Ian Miller
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Location: Decorah, Iowa, USA
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I like hearing these stories of your real-world experiences, especially on this topic. It can be challenging enough to deal with the learning curve of a new technology/approach/paradigm, but social pressures can be even more difficult. Anyone else out there mowing the lawn in a more-or-less urban setting? The pressure of that tacit assumption that everyone is to mow their lawn "on schedule" is not nothing. Here in NE Iowa, where I've lived over half my life, I'm aware of several cases of people having the authorities called on them for grass that wouldn't have occurred to me was "too long."

On the flip side, haying--or just mowing--your lawn with a scythe is a potential opportunity to get to know your neighbors. Approaching your nearest neighbors with, "here's what I'm planning on doing, here's what the local ordinance says is OK in terms of grass length, so don't worry when you see the lawn getting longer than you're used to. And if you think it's getting too long, let me know and we'll assess the situation together," can break the ice and let them know that you're not just thinking, "f*ck them" (that is, that you're considering their needs). If things are too icy between you and your neighbor, write them a letter, leave them a note or send a text or email stressing their advantages (reduced noise & pollution/smell), what your rights are (check your local ordinance about maximum allowed grass length) and that you'd like to work together on this, giving them an extremely easy way for them to let you know if they're concerned (a number they can text, permission to just come knock on the door, where they should put a note if they want to write one), because who wants a cop showing up at the door?

Reel mowers are, environmentally speaking, wonderful things if you're willing to not only put in the human power to move the thing across the lawn (not that all gas mowers are easy to move!), but also mow more frequently, because they get a LOT harder to push when the lawn is even a little bit too long. (Maybe some models are better than others...anyone aware of a reel mower that does well in relatively long grass?) With the scythe, on the other hand, it's ideal to let the grass grow to the maximum-socially-acceptable length, which means less mowing than reel and gas mowers.





 
Devin Lavign
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Ian, great points on using the situation for outreach and education. That is a wonderful way to look at it as well as important for us to remember to make an effort to secretly instill our wacky ways into others.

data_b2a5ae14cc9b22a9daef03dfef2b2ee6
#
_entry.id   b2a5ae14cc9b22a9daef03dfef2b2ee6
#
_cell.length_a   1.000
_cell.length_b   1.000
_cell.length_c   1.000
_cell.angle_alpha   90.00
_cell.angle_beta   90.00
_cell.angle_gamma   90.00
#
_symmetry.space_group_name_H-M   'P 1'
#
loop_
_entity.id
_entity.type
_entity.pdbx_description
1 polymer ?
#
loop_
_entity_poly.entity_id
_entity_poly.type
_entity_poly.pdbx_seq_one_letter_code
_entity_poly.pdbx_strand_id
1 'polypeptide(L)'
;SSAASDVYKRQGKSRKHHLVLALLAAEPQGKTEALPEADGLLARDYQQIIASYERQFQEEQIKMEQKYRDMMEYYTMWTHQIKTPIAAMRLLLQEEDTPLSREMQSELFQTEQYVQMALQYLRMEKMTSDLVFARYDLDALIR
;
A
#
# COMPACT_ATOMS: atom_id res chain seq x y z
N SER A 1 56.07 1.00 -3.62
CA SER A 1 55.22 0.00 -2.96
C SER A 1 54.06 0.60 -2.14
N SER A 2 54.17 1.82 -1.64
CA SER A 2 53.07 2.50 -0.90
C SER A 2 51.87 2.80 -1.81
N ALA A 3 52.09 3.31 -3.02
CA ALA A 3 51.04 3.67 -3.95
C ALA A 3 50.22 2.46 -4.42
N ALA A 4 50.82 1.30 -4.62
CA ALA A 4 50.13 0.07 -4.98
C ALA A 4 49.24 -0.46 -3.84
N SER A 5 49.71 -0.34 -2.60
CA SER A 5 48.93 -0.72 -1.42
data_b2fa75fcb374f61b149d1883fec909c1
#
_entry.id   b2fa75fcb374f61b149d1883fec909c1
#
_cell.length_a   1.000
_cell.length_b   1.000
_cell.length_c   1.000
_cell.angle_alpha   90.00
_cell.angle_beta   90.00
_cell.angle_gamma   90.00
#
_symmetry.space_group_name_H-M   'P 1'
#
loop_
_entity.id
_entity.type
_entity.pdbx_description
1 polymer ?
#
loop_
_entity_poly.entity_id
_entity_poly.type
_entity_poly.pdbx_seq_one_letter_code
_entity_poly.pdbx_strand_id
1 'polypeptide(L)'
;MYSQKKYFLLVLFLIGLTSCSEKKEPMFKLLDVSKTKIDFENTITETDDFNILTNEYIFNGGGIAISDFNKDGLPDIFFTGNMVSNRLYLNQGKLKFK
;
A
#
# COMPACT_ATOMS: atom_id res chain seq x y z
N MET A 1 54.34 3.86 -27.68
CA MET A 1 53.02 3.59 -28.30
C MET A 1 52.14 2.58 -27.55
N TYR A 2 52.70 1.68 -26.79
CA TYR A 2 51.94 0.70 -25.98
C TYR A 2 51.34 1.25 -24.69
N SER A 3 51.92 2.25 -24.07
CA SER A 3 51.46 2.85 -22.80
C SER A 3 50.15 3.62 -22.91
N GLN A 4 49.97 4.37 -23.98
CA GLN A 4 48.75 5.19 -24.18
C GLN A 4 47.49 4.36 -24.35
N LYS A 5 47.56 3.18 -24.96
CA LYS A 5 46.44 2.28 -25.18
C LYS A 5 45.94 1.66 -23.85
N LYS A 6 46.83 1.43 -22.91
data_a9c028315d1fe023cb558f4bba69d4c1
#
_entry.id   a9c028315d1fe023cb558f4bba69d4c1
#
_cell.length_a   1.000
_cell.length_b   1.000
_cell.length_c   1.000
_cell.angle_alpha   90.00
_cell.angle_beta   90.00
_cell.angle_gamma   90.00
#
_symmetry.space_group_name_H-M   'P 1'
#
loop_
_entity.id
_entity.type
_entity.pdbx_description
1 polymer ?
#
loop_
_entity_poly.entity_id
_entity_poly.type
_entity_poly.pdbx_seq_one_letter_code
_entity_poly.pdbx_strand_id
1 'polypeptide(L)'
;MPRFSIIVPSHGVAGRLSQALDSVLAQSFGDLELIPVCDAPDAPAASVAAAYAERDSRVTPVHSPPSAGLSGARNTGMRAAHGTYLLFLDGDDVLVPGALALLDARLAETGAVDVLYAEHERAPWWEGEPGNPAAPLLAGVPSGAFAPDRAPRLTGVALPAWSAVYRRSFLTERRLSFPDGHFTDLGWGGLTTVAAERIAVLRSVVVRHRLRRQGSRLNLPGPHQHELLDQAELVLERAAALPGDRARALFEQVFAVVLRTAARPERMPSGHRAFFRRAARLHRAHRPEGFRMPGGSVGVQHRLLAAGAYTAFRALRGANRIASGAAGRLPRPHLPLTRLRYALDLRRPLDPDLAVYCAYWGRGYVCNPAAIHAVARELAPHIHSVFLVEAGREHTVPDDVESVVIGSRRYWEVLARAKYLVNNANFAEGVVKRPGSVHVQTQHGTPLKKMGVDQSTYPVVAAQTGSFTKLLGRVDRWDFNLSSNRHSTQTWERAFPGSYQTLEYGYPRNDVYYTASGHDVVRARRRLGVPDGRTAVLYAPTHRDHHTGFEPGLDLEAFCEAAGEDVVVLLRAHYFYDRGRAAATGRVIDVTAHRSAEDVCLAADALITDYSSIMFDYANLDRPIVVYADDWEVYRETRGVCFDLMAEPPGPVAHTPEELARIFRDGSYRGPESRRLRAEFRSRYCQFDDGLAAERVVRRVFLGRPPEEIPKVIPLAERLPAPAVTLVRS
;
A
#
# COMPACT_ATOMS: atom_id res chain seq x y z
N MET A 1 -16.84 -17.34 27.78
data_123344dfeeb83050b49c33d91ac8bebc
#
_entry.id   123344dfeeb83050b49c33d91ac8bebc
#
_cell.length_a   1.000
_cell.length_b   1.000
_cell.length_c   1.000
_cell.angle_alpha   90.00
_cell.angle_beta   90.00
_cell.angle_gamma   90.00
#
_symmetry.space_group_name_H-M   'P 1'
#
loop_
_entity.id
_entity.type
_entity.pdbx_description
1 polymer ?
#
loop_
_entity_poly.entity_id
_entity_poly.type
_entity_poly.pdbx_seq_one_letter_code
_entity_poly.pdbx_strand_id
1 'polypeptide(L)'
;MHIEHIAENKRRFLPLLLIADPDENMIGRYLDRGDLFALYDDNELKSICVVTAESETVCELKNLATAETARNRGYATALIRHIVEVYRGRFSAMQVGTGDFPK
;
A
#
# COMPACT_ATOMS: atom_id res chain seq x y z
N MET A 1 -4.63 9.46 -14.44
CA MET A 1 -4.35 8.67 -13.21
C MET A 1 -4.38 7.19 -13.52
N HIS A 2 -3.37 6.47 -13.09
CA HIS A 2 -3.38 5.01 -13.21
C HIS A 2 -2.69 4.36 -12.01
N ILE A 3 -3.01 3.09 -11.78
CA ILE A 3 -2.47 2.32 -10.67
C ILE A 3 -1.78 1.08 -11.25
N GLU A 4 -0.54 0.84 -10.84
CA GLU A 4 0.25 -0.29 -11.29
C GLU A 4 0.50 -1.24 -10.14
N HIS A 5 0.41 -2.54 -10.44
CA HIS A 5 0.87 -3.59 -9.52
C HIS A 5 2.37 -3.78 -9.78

Craig Dobbson
master steward
Posts: 1996
Location: Maine (zone 5)
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I would also assume that if you walked up to your neighbor with a scythe in one hand and a sharpening stone in the other, they might be less inclined to want to have a pissing contest about your grass length.

Inversely, they may be less inclined to approach you with such a formidable lawn tool in your hands.  If they think you're crazy... all the better.      Probably 
 
Destiny Hagest
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Such great points Ian - I think so much of permaculture education's success depends on honing our communication skills while we work on so many other skills, like scything.

I'm really blessed to have neighbors that, for the most part, are very understanding of our ways - we all work quite amicably together, albeit their amusement at how we do things at times. We've had similar laughs over their bewilderment at our hoop coop.
 
Peter Ellis
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My wife and I live in a suburban New Jersey bedroom community, on a cul-de-sac, four houses pretty much can't avoid looking at our lawn.  A couple of years ago I stopped using the lawn mower and switched to a scythe. On Saturday mornings when the lawn services are roaring through the neighborhood, nobody notices that I have already mowed our yard while they slept in without disturbing anyone.

I enjoy the exercise and quiet meditative time while I'm mowing.
 
David Livingston
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I know exactly what most of my neighbours would say - mooo thats cause they are cows nice dog incidently

David
 
David Graber
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I watched my uncles when I was a kid harvesting and shocking oats with scythes finishing up a field on our farm-- the horse drawn sickle bar broke a tooth. I grew up using the scythe as commanded  on weeds around outbuildings and machinery. I obeyed, and competed with cousins swinging those things. Now at 74 and farming again after almost 50 years teaching, I enjoy showing a 16 year old how the scythe works better than weed whackers to mow irrigation lateral ditches so the water can flow.  It doesn't leave residue in the ditch to pile up and block the cuts. And it doesn't leave a stench in the air, that gift from God very worthy of being protected by us humans... So much to be gained back starting with those simpler technologies that turn out to be superior to those requiring so much more complex tech, energy investment, and fossil fuel emissions. I'd rather breathe longer.